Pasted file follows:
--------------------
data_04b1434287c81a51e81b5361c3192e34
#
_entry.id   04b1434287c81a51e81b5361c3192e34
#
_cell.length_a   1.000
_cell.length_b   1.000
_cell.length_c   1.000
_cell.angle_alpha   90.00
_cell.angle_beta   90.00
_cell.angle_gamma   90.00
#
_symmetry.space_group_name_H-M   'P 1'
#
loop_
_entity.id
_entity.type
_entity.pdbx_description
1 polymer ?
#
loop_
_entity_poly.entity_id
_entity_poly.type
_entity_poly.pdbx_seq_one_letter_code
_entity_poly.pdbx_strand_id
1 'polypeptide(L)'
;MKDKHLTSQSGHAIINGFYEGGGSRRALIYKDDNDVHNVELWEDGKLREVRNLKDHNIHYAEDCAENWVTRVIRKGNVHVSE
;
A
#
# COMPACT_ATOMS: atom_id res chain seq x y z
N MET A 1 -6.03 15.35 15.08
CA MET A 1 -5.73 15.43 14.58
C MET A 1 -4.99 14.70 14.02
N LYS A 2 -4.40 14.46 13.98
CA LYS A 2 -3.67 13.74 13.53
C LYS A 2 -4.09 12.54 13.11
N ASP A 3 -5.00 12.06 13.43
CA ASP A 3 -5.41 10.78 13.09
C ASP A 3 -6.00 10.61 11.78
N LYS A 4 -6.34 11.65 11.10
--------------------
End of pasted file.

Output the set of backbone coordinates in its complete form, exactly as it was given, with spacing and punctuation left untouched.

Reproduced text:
data_04b1434287c81a51e81b5361c3192e34
#
_entry.id   04b1434287c81a51e81b5361c3192e34
#
_cell.length_a   1.000
_cell.length_b   1.000
_cell.length_c   1.000
_cell.angle_alpha   90.00
_cell.angle_beta   90.00
_cell.angle_gamma   90.00
#
_symmetry.space_group_name_H-M   'P 1'
#
loop_
_entity.id
_entity.type
_entity.pdbx_description
1 polymer ?
#
loop_
_entity_poly.entity_id
_entity_poly.type
_entity_poly.pdbx_seq_one_letter_code
_entity_poly.pdbx_strand_id
1 'polypeptide(L)'
;MKDKHLTSQSGHAIINGFYEGGGSRRALIYKDDNDVHNVELWEDGKLREVRNLKDHNIHYAEDCAENWVTRVIRKGNVHVSE
;
A
#
# COMPACT_ATOMS: atom_id res chain seq x y z
N MET A 1 -6.03 15.35 15.08
CA MET A 1 -5.73 15.43 14.58
C MET A 1 -4.99 14.70 14.02
N LYS A 2 -4.40 14.46 13.98
CA LYS A 2 -3.67 13.74 13.53
C LYS A 2 -4.09 12.54 13.11
N ASP A 3 -5.00 12.06 13.43
CA ASP A 3 -5.41 10.78 13.09
C ASP A 3 -6.00 10.61 11.78
N LYS A 4 -6.34 11.65 11.10